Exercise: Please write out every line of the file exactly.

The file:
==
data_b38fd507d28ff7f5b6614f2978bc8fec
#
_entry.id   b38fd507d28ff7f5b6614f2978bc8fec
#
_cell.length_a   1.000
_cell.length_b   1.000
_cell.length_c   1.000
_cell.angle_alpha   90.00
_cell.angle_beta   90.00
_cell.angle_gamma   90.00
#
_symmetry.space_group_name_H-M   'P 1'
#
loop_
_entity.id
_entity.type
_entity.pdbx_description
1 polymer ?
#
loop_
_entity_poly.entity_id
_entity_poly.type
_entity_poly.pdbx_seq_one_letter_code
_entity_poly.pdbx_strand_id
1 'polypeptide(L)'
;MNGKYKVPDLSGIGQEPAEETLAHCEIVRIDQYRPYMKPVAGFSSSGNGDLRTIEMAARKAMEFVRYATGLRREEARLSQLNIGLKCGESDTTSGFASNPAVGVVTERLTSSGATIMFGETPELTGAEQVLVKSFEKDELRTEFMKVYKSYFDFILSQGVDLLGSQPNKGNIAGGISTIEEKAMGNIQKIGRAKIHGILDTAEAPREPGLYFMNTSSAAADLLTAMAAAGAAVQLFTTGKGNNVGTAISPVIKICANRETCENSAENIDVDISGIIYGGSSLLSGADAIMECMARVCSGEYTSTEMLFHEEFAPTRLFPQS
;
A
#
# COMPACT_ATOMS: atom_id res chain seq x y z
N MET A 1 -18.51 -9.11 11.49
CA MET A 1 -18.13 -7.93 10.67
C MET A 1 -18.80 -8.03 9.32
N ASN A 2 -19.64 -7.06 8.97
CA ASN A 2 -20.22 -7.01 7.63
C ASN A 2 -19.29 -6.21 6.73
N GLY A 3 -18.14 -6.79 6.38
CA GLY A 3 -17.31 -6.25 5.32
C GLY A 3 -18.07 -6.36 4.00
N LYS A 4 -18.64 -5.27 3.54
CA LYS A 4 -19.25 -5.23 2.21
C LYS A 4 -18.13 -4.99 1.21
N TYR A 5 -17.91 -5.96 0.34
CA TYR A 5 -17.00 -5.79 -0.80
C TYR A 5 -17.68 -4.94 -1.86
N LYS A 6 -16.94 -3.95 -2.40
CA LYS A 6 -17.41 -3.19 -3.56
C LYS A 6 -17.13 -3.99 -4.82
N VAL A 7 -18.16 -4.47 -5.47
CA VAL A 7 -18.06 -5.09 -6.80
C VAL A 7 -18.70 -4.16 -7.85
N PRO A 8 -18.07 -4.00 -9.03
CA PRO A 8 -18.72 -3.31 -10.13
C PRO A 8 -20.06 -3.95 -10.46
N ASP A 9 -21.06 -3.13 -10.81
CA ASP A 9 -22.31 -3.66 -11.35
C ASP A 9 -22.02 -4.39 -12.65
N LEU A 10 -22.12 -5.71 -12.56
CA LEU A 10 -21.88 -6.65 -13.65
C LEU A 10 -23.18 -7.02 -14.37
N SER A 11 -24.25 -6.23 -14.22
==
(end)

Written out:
data_b38fd507d28ff7f5b6614f2978bc8fec
#
_entry.id   b38fd507d28ff7f5b6614f2978bc8fec
#
_cell.length_a   1.000
_cell.length_b   1.000
_cell.length_c   1.000
_cell.angle_alpha   90.00
_cell.angle_beta   90.00
_cell.angle_gamma   90.00
#
_symmetry.space_group_name_H-M   'P 1'
#
loop_
_entity.id
_entity.type
_entity.pdbx_description
1 polymer ?
#
loop_
_entity_poly.entity_id
_entity_poly.type
_entity_poly.pdbx_seq_one_letter_code
_entity_poly.pdbx_strand_id
1 'polypeptide(L)'
;MNGKYKVPDLSGIGQEPAEETLAHCEIVRIDQYRPYMKPVAGFSSSGNGDLRTIEMAARKAMEFVRYATGLRREEARLSQLNIGLKCGESDTTSGFASNPAVGVVTERLTSSGATIMFGETPELTGAEQVLVKSFEKDELRTEFMKVYKSYFDFILSQGVDLLGSQPNKGNIAGGISTIEEKAMGNIQKIGRAKIHGILDTAEAPREPGLYFMNTSSAAADLLTAMAAAGAAVQLFTTGKGNNVGTAISPVIKICANRETCENSAENIDVDISGIIYGGSSLLSGADAIMECMARVCSGEYTSTEMLFHEEFAPTRLFPQS
;
A
#
# COMPACT_ATOMS: atom_id res chain seq x y z
N MET A 1 -18.51 -9.11 11.49
CA MET A 1 -18.13 -7.93 10.67
C MET A 1 -18.80 -8.03 9.32
N ASN A 2 -19.64 -7.06 8.97
CA ASN A 2 -20.22 -7.01 7.63
C ASN A 2 -19.29 -6.21 6.73
N GLY A 3 -18.14 -6.79 6.38
CA GLY A 3 -17.31 -6.25 5.32
C GLY A 3 -18.07 -6.36 4.00
N LYS A 4 -18.64 -5.27 3.54
CA LYS A 4 -19.25 -5.23 2.21
C LYS A 4 -18.13 -4.99 1.21
N TYR A 5 -17.91 -5.96 0.34
CA TYR A 5 -17.00 -5.79 -0.80
C TYR A 5 -17.68 -4.94 -1.86
N LYS A 6 -16.94 -3.95 -2.40
CA LYS A 6 -17.41 -3.19 -3.56
C LYS A 6 -17.13 -3.99 -4.82
N VAL A 7 -18.16 -4.47 -5.47
CA VAL A 7 -18.06 -5.09 -6.80
C VAL A 7 -18.70 -4.16 -7.85
N PRO A 8 -18.07 -4.00 -9.03
CA PRO A 8 -18.72 -3.31 -10.13
C PRO A 8 -20.06 -3.95 -10.46
N ASP A 9 -21.06 -3.13 -10.81
CA ASP A 9 -22.31 -3.66 -11.35
C ASP A 9 -22.02 -4.39 -12.65
N LEU A 10 -22.12 -5.71 -12.56
CA LEU A 10 -21.88 -6.65 -13.65
C LEU A 10 -23.18 -7.02 -14.37
N SER A 11 -24.25 -6.23 -14.22